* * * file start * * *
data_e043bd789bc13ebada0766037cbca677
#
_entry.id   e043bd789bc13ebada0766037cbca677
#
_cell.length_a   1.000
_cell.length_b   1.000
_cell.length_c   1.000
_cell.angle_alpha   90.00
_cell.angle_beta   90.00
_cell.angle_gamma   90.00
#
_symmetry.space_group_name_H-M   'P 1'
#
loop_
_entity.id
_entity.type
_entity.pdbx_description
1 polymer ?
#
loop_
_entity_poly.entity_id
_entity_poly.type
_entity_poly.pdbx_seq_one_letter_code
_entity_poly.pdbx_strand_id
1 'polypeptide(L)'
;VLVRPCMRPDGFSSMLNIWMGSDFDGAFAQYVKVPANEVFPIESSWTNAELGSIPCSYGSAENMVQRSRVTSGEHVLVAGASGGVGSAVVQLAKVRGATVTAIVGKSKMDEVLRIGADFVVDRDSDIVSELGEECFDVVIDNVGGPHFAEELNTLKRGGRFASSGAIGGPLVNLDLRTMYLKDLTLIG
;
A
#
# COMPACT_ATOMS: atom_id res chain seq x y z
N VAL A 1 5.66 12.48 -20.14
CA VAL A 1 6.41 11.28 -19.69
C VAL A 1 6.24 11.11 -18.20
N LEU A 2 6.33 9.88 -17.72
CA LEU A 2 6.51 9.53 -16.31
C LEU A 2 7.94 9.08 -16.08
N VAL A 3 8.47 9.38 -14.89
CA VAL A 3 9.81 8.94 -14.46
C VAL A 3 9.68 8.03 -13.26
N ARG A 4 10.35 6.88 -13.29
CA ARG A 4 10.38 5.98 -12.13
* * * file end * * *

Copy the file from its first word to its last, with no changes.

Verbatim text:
data_e043bd789bc13ebada0766037cbca677
#
_entry.id   e043bd789bc13ebada0766037cbca677
#
_cell.length_a   1.000
_cell.length_b   1.000
_cell.length_c   1.000
_cell.angle_alpha   90.00
_cell.angle_beta   90.00
_cell.angle_gamma   90.00
#
_symmetry.space_group_name_H-M   'P 1'
#
loop_
_entity.id
_entity.type
_entity.pdbx_description
1 polymer ?
#
loop_
_entity_poly.entity_id
_entity_poly.type
_entity_poly.pdbx_seq_one_letter_code
_entity_poly.pdbx_strand_id
1 'polypeptide(L)'
;VLVRPCMRPDGFSSMLNIWMGSDFDGAFAQYVKVPANEVFPIESSWTNAELGSIPCSYGSAENMVQRSRVTSGEHVLVAGASGGVGSAVVQLAKVRGATVTAIVGKSKMDEVLRIGADFVVDRDSDIVSELGEECFDVVIDNVGGPHFAEELNTLKRGGRFASSGAIGGPLVNLDLRTMYLKDLTLIG
;
A
#
# COMPACT_ATOMS: atom_id res chain seq x y z
N VAL A 1 5.66 12.48 -20.14
CA VAL A 1 6.41 11.28 -19.69
C VAL A 1 6.24 11.11 -18.20
N LEU A 2 6.33 9.88 -17.72
CA LEU A 2 6.51 9.53 -16.31
C LEU A 2 7.94 9.08 -16.08
N VAL A 3 8.47 9.38 -14.89
CA VAL A 3 9.81 8.94 -14.46
C VAL A 3 9.68 8.03 -13.26
N ARG A 4 10.35 6.88 -13.29
CA ARG A 4 10.38 5.98 -12.13